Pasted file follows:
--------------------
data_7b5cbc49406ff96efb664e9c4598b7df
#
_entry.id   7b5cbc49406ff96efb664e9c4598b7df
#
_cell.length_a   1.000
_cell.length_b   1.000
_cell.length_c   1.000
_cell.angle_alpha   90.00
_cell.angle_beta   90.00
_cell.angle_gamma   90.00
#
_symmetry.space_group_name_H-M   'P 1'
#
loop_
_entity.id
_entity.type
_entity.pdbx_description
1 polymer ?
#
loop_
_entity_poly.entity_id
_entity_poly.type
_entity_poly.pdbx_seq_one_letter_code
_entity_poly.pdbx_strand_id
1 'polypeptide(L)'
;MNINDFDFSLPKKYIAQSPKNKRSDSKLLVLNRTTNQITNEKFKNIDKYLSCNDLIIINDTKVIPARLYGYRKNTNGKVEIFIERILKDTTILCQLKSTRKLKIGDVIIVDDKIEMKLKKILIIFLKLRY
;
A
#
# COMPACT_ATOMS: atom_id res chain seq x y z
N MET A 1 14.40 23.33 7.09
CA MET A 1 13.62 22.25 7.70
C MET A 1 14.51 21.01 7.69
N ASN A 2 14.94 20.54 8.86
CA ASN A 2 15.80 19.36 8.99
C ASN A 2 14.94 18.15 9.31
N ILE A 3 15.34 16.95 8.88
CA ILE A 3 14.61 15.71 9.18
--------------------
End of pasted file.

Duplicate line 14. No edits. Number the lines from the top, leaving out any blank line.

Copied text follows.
loop_